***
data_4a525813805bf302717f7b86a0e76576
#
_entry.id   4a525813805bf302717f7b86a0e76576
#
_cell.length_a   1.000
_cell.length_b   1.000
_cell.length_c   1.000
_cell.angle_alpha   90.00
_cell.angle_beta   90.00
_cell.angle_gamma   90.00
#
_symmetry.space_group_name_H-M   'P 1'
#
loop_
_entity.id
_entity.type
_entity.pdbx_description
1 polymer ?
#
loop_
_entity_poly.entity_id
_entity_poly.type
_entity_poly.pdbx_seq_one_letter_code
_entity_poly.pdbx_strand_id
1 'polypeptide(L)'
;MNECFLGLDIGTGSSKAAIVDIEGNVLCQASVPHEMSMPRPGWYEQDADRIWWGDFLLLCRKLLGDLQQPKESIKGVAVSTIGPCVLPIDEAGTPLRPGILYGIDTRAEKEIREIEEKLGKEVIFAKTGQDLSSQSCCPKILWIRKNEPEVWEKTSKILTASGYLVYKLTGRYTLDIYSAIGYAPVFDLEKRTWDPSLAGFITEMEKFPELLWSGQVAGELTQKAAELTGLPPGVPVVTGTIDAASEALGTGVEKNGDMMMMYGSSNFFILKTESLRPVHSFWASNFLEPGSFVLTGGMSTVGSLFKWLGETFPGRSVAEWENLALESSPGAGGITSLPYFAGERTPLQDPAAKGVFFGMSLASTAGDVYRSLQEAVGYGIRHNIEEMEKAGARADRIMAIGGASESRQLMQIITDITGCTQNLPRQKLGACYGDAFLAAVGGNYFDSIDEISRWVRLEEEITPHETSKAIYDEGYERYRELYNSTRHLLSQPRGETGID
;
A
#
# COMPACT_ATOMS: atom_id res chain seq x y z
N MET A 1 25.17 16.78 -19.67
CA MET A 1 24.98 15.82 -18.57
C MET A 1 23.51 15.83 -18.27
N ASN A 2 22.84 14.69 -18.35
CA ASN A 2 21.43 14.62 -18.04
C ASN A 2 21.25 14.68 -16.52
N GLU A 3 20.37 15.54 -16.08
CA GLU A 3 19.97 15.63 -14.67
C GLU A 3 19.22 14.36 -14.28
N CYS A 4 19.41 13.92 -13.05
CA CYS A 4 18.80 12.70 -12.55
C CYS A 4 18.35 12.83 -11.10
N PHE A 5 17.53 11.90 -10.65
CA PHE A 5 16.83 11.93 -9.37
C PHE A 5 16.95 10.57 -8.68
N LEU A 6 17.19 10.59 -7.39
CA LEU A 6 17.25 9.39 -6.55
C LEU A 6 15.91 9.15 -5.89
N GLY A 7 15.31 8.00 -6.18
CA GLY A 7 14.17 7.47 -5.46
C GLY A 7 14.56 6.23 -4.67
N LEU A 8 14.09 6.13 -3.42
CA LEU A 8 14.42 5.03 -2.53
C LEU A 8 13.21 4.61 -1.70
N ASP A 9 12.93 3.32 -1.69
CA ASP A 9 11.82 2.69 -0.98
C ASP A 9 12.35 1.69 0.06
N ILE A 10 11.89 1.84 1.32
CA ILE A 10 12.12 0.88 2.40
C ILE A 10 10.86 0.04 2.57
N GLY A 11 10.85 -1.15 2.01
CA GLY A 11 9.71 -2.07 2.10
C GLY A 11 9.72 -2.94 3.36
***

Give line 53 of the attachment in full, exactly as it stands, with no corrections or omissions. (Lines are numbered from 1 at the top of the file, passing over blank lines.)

CA LEU A 8 14.42 5.03 -2.53